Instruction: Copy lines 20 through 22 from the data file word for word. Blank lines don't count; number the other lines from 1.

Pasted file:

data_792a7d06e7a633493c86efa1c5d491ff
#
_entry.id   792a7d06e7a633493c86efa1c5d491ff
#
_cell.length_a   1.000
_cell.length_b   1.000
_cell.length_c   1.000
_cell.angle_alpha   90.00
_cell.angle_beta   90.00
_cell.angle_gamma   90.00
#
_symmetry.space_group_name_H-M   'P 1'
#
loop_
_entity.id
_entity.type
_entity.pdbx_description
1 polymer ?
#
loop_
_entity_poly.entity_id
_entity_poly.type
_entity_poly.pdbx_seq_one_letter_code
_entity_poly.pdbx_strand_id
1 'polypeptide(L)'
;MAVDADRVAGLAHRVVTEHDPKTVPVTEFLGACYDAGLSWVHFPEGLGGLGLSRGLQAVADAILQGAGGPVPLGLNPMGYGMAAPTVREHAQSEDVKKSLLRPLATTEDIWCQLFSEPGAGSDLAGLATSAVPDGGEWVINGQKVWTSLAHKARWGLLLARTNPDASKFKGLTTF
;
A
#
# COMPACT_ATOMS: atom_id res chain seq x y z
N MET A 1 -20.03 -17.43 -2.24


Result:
loop_
_entity_poly.entity_id
_entity_poly.type